Evidex, which was formed last month, offers courses for a range of staff, including those responsible for IT security, fraud and intellectual property, in the public and private sectors. Staff responsible for dealing with unfair dismissal policies and protecting an organisation's intellectual property will also be targeted.
Training will focus on how to extract, preserve or process electronic evidence, combined with information on legislation and regulation. Staff will also be trained in how to safely enter a computer system, network or data storage device and recover data while preserving the chain of evidence.
"More than 93% of business communication is created electronically, said Louise Potter, managing director of Evidex. "It is therefore not surprising that more and more evidence is in digital form. However, until now, courses on e-crime were run by, and aimed at, law enforcement agencies. There has been little opportunity for other organisations and businesses to learn about computer forensics.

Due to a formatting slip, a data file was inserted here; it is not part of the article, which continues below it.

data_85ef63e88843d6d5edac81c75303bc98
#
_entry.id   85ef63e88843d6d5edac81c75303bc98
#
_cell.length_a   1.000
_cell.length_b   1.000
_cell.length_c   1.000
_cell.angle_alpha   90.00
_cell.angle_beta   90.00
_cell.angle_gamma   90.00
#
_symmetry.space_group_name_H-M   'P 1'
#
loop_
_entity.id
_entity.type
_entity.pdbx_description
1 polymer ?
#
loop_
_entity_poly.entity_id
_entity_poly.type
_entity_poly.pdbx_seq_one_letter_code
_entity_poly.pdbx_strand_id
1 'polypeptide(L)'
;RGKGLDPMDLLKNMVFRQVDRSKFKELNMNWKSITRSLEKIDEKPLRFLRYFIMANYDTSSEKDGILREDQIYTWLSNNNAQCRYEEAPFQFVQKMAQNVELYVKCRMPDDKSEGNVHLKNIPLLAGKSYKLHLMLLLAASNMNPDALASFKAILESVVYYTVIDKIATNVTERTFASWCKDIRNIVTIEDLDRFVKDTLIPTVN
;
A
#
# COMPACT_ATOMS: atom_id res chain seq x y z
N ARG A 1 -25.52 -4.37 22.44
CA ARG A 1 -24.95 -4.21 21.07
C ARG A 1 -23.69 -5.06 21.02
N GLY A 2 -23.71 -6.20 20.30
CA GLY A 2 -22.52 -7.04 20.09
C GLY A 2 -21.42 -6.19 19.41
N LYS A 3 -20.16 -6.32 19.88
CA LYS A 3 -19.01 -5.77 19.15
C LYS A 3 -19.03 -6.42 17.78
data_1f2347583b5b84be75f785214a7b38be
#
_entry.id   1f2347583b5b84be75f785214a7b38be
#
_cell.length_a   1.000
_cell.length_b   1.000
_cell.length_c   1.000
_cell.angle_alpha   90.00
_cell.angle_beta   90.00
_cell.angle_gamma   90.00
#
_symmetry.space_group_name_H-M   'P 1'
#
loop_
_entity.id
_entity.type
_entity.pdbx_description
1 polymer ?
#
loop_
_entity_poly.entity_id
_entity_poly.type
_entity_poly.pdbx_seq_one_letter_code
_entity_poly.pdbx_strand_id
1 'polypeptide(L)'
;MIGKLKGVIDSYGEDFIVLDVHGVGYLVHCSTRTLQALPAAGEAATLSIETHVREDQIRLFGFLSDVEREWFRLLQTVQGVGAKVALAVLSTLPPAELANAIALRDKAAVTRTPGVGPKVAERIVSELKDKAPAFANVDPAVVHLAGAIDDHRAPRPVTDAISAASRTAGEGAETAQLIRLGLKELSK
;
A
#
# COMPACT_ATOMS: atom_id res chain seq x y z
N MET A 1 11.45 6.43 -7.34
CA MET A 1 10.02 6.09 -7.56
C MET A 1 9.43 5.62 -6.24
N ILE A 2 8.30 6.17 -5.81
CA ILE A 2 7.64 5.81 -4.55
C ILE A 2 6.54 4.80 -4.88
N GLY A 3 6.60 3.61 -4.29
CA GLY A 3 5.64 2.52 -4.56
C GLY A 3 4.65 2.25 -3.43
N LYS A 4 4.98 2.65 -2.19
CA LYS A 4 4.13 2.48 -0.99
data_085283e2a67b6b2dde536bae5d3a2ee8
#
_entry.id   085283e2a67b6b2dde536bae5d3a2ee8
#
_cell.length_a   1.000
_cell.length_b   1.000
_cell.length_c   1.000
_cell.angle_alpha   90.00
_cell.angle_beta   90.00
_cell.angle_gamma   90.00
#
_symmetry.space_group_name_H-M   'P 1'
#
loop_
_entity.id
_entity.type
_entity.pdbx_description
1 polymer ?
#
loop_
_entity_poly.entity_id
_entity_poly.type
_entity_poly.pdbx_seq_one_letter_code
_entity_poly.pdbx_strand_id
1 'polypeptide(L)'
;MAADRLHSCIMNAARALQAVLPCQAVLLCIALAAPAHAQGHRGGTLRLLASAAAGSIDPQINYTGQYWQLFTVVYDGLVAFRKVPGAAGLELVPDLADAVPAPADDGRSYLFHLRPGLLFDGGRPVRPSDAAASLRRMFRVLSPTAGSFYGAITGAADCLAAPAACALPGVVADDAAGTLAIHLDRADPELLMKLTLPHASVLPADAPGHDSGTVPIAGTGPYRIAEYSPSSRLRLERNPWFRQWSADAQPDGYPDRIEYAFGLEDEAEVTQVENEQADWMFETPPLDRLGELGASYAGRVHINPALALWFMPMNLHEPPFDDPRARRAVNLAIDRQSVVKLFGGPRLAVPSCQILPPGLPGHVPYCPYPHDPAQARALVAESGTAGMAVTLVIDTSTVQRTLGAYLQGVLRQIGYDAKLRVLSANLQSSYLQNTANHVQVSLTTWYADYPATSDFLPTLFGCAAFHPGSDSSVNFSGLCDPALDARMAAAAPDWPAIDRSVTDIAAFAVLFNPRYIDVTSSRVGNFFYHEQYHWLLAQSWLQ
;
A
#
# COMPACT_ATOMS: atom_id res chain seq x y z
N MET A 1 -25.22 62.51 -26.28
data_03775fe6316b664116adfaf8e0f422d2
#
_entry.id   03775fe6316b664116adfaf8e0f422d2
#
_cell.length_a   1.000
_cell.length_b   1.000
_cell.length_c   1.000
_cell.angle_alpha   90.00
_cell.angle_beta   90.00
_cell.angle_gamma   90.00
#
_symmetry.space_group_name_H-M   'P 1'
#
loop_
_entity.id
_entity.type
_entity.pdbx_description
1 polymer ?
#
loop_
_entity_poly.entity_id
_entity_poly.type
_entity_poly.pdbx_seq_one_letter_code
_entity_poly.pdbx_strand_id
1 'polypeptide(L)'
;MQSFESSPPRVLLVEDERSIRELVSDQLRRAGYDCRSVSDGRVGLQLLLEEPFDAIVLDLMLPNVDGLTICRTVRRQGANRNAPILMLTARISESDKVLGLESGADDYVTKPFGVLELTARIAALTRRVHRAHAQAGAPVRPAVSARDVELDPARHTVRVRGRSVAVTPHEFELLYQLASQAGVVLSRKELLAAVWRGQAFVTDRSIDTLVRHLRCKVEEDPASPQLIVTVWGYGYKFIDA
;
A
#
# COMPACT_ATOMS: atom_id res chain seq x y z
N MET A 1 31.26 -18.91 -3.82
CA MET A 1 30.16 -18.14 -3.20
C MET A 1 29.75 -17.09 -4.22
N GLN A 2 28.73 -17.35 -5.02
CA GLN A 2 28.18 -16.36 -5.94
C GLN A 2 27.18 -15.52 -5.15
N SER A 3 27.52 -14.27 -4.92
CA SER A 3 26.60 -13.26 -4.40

"Our training courses are geared towards helping organisations realise that there is more to e-crime than the retrieval of evidence - it is also about the legalities behind it, such as who can do it, under what circumstances and how organisations can protect both their staff and themselves."